___________________________________________ FIVE



5- 1-1 Geometry of the Fuselage

Whereas the main function of the airplane wing is the formation of lift, it is the main function of the fuselage to provide space for the net load (payload). It is required, therefore, that the wing at given lift and the fuselage at given volume have the least possible drag. Consequently, the fuselage has, in general, the geometric shape of a long, spindle-shaped body, of which one dimension (length) is very large in comparison with the other two (height and width). The latter two dimensions are of the same order of magnitude. In Fig. 5-1, a number of idealized fuselage shapes are compared. In general, the plane of symmetry of the fuselage coincides with that of the airplane. The cross sections of the fuselage in the plane of symmetry and normal to the plane of symmetry (planform) have slender, profilelike shapes. The most important geometric parameters of the fuselage that are of significance for aerodynamic performance will now be discussed.

In analogy to the description of wing geometry, a fuselage-fixed rectangular coordinate system as in Fig. 5-1 will be used, with

x axis: fuselage longitudinal axis, positive in rearward direction у axis: fuselage lateral axis, positive toward the right when looking in flight direction

z axis: fuselage vertical axis, positive in upward direction

Figure 5-1 Geometric nomenclature for fuselages, (a) General fuselage shape, (b), (c) Fuselage teardrop with noncircular cross sections, (d) Fuselage teardrop with circular cross sections (axisymmetric fuselage). (<?) Fuselage mean camber (skeleton) line.

In general, it is expedient to place the origin of the coordinates on the fuselage nose. For axisymmetric fuselages, utilization of cylinder coordinates as in Fig. 5-Id is frequently preferable, where r stands for the radius and # for the polar angle.

— 8p

— bp

_ s**

— Op

The main dimensions of the fuselage are the fuselage length lF, the maximum fuselage width bFmax, and the maximum fuselage height hFmax (Fig. 5-1). The fuselage cross sections in the yz plane are usually oval-shaped (Fig. 5-lb and c). The simplest case is the fuselage with circular cross sections as in Fig. 5-1 d, with ^Fmax = ^Fmax=^FmMJ where dFmzx is the maximum fuselage diameter. From these four main dimensions, the following relative quantities can be formed:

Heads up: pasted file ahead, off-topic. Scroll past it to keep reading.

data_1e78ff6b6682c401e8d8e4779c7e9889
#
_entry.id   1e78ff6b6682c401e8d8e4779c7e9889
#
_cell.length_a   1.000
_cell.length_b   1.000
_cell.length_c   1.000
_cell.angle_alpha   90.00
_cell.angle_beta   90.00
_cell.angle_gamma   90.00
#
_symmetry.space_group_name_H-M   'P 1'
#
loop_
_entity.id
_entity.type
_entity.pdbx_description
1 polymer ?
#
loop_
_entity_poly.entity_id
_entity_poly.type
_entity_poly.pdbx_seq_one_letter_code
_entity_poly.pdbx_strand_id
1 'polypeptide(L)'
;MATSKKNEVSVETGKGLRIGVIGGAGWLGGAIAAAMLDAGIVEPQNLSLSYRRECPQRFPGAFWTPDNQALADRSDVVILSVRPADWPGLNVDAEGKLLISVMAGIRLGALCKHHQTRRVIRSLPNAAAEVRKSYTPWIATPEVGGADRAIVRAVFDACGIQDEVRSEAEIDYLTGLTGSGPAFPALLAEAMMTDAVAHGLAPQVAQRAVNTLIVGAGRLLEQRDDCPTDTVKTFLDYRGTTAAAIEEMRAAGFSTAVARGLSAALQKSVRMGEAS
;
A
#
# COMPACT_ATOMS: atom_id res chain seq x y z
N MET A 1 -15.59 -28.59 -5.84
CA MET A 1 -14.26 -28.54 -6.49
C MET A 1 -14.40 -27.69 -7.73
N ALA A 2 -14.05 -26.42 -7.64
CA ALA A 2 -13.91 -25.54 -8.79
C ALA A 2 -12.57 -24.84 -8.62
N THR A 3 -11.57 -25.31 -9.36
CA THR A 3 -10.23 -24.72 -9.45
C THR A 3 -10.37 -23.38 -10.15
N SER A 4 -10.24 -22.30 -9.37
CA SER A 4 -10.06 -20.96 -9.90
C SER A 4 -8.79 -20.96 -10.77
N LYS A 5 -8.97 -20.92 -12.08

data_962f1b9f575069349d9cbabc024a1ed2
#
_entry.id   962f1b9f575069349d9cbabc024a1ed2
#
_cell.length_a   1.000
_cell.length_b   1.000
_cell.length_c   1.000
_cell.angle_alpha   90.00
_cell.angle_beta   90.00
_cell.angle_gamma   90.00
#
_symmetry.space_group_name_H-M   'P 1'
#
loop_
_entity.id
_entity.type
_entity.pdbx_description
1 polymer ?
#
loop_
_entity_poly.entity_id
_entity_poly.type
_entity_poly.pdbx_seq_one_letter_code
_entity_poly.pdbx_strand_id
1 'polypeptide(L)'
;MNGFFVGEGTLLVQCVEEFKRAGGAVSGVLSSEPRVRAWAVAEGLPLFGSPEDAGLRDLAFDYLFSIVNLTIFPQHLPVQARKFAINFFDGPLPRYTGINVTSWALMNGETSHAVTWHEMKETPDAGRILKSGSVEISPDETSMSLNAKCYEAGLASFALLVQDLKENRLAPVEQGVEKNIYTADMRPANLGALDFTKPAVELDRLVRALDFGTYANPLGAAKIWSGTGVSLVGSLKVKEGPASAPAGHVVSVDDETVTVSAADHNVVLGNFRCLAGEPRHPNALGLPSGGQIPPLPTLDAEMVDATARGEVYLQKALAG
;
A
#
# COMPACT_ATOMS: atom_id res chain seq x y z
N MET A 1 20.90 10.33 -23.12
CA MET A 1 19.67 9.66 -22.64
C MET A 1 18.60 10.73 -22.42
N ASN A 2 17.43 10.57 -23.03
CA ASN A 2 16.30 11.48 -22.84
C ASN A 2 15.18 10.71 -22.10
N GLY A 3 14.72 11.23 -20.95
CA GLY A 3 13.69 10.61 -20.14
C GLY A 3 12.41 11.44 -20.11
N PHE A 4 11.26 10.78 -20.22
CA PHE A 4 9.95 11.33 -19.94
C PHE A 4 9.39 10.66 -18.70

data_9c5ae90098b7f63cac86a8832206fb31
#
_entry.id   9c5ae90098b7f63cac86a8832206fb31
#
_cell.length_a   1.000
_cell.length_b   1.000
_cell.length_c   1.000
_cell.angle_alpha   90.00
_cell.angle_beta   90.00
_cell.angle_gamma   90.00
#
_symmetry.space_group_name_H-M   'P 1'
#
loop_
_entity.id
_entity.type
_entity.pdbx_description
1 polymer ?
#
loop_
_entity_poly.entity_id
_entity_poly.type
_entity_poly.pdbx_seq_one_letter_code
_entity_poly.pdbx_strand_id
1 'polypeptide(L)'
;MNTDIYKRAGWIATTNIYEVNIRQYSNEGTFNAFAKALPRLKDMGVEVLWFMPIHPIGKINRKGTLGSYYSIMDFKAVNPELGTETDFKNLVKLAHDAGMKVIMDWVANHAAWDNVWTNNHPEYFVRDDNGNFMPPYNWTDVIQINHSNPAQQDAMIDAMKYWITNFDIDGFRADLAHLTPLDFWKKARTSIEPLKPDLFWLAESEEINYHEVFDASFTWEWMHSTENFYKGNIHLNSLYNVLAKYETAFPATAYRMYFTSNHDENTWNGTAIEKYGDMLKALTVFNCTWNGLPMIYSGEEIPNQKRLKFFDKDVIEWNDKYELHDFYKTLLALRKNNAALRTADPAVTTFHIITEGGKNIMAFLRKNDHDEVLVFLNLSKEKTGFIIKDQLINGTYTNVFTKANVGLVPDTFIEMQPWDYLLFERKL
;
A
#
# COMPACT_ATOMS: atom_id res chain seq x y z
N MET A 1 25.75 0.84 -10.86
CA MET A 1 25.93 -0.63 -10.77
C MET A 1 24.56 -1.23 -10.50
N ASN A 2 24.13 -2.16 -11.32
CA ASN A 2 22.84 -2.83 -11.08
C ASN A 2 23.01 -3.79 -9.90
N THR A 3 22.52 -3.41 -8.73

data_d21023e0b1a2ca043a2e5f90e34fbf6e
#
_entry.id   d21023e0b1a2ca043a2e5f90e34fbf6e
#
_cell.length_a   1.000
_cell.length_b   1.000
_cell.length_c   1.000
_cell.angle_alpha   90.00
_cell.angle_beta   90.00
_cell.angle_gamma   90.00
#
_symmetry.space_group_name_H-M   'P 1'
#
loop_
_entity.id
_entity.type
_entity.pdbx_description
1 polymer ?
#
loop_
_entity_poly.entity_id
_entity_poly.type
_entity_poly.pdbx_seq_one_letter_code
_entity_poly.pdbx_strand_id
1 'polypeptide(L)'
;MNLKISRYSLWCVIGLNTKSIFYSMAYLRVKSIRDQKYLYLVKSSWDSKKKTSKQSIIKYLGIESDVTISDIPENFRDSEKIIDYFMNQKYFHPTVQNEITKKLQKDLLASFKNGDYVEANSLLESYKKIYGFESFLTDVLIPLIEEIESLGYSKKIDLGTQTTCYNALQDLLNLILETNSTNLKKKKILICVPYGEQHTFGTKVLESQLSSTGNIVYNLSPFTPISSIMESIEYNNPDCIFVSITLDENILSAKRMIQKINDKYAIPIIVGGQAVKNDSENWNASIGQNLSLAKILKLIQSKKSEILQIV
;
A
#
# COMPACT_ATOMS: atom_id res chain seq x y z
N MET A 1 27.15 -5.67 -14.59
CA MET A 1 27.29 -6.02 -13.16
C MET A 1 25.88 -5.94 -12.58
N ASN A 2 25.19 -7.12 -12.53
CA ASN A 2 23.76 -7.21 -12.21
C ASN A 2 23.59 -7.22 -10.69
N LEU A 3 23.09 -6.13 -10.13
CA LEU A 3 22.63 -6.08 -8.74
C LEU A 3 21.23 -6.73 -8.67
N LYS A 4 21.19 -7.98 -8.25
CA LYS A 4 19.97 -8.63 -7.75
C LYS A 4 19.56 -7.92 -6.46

The first three quantities are measures of the slenderness or fineness ratio of the fuselage. For the fuselage of circular cross section, 8F = 8p = 8p* and p = 1.

A more detailed description of fuselage geometry can be given by introducing the fuselage mean camber line. As shown in Fig. 5-1 a, this line is defined as the connection of the centers of gravity of the cross-sectional areas Ap{x). The line connecting the front and rear endpoints of the skeleton line is designated as the fuselage axis; it should coincide with the x axis. The fuselage skeleton line zF(x) as shown in Fig. 5-1 e lies in the fuselage symmetry plane. The largest distance of the skeleton line from the fuselage axis is designated as fp.

In analogy to the wing shape, Sec. 2-1, a general fuselage shape as shown in Fig. 5-Ій can be thought of as being composed of a skeleton line zF(x) on which cross sections Л^(х) are distributed. The body with this cross-section distribution is also termed a fuselage teardrop. In the case of noncircular cross sections of the fuselage, fuselage teardrops are characterized by the distributions hp{x) and bF(x) as in Fig. 5-1 b and c. In the case of circular fuselage cross sections, the fuselage teardrop is determined uniquely by the distribution of the radii R(x) (Fig. 5-1 d). The geometric parameters of a wing (teardrop and skeleton) can be selected first for the required aerodynamic performance. For fuselages this procedure is possible only to a very limited degree, because the fuselages must satisfy important requirements that may not be compatible with the aerodynamic considerations. For theoretical investigations on the aerodynamic properties of fuselages, the profile teardrops discussed in Sec. 2-1 are well suited.

The ellipsoid of revolution of Fig. 5-2a is a simple fuselage configuration for subsonic velocities. Another simple fuselage of axial symmetry that is used particularly for supersonic flight velocities is the paraboloid of revolution with a pointed nose as shown in Fig. 5-2b* To accommodate jet engines, fuselage configurations with blunt tails may be chosen. Among the design parameters not only fuselage length and diameter play an important role, but also fuselage volume and surface area. Volume and surface area of axisymmetric fuselages are given by


Figure 5-2 Special axisymmetric fuselages, (a) Ellipsoid of revolution. (b) Paraboloid of revolution.


SF = 2n J R(x) ds (5-1 b)


where s is the path length along the fuselage contour and Ip is the associated length of a meridional section measured on the fuselage contour.

Finally, a few data are given here for the volume of the ellipsoid of rotation and the paraboloid of rotation (Ip = !p0) of Fig. 5-2, respectively:

VF=llFAFmax (ellipsoid) (5-2 a)

Vp-Ysh^Fxmx (paraboloid) (5-26)

Here, lF is the fuselage length and Apm^x is the maximum fuselage cross-sectional area, also called the frontal area.

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